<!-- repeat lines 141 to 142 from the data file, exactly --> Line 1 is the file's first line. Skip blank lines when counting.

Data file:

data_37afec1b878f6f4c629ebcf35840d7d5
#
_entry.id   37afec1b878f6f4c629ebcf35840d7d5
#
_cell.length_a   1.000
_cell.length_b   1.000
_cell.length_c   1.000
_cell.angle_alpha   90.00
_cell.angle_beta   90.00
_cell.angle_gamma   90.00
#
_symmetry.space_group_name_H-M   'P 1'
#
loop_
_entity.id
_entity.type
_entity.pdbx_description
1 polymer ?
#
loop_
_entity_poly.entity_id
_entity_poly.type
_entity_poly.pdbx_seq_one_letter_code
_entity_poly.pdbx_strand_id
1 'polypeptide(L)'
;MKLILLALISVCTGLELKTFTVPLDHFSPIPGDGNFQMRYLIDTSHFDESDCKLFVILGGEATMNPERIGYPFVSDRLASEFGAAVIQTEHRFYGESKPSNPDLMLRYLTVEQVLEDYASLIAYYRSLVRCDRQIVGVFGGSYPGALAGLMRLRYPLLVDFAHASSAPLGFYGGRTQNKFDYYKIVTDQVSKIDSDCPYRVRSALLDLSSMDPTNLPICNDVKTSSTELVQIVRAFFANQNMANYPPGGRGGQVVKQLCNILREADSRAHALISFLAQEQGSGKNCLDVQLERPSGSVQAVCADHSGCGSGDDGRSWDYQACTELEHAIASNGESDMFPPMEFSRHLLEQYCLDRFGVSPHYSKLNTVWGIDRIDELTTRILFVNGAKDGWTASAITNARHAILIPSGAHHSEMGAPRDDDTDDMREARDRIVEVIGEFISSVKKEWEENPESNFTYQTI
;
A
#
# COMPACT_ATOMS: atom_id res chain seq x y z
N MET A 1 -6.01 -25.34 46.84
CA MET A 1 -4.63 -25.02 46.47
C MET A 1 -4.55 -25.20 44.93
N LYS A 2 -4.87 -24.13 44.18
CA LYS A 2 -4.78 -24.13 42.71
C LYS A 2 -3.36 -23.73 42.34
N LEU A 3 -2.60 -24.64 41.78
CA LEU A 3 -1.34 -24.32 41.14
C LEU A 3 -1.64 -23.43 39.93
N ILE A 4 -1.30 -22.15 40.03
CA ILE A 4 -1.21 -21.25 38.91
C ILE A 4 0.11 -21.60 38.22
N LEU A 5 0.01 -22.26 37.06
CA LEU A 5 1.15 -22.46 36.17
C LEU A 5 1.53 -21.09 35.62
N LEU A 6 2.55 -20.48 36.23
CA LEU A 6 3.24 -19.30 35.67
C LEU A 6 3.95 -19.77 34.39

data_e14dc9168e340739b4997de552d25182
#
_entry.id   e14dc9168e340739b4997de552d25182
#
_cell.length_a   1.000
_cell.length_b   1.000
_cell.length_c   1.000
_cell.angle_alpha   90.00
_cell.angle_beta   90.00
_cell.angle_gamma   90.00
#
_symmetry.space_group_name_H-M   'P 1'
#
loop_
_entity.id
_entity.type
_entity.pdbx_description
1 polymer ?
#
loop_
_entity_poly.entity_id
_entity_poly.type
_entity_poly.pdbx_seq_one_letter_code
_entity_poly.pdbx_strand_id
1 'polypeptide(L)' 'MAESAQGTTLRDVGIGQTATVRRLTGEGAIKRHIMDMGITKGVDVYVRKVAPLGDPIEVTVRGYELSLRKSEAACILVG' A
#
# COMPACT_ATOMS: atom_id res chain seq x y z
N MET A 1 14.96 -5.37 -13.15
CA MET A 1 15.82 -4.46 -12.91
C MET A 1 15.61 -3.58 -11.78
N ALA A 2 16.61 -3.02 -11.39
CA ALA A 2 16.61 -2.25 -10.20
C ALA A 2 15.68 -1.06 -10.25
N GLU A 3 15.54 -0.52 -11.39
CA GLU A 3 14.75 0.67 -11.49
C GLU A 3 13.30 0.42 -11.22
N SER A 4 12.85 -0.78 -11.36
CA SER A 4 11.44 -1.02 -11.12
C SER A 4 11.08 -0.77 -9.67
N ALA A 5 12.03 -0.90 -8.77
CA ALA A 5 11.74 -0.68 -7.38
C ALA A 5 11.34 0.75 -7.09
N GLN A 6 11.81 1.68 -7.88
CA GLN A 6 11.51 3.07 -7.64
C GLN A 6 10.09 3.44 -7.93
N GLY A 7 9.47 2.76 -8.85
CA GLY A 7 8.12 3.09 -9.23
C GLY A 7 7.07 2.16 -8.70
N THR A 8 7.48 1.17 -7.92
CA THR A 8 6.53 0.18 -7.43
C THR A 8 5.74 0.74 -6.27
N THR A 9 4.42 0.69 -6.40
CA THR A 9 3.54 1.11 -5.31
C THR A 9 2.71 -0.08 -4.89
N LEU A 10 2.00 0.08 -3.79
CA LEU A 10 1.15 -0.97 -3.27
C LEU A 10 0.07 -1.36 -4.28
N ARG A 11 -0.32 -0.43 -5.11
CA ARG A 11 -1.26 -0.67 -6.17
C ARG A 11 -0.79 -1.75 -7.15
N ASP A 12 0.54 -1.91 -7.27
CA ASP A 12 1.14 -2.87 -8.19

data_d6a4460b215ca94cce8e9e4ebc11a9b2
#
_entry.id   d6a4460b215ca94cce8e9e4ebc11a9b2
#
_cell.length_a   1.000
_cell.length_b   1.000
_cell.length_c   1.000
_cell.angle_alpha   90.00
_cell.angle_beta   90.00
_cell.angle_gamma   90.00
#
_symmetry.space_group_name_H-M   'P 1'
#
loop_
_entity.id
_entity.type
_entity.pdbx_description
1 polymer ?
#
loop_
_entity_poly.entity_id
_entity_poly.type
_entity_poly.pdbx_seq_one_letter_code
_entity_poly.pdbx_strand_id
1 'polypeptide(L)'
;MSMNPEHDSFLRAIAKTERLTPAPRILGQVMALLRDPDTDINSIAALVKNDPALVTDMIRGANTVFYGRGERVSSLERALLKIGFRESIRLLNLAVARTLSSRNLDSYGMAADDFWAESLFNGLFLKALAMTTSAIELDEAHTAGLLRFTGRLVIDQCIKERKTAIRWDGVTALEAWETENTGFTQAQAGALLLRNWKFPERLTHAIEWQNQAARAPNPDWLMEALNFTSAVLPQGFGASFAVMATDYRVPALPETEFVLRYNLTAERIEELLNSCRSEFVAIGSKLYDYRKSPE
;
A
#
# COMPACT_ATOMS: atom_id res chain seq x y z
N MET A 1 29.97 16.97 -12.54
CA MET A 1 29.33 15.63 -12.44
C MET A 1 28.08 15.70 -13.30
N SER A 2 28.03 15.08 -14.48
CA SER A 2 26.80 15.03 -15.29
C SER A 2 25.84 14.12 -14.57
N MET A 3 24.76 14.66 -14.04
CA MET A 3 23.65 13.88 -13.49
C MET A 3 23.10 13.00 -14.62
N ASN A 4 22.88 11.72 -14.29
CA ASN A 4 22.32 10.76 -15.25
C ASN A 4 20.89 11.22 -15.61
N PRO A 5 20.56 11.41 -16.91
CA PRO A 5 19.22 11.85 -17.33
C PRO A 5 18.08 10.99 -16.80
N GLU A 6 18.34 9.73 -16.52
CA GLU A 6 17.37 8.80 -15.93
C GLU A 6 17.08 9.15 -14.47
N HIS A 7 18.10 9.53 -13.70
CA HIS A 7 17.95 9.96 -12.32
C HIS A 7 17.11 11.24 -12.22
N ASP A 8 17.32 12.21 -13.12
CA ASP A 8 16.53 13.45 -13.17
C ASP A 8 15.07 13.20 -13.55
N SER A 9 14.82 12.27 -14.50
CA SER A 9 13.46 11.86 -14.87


N MET A 1 29.97 16.97 -12.54
CA MET A 1 29.33 15.63 -12.44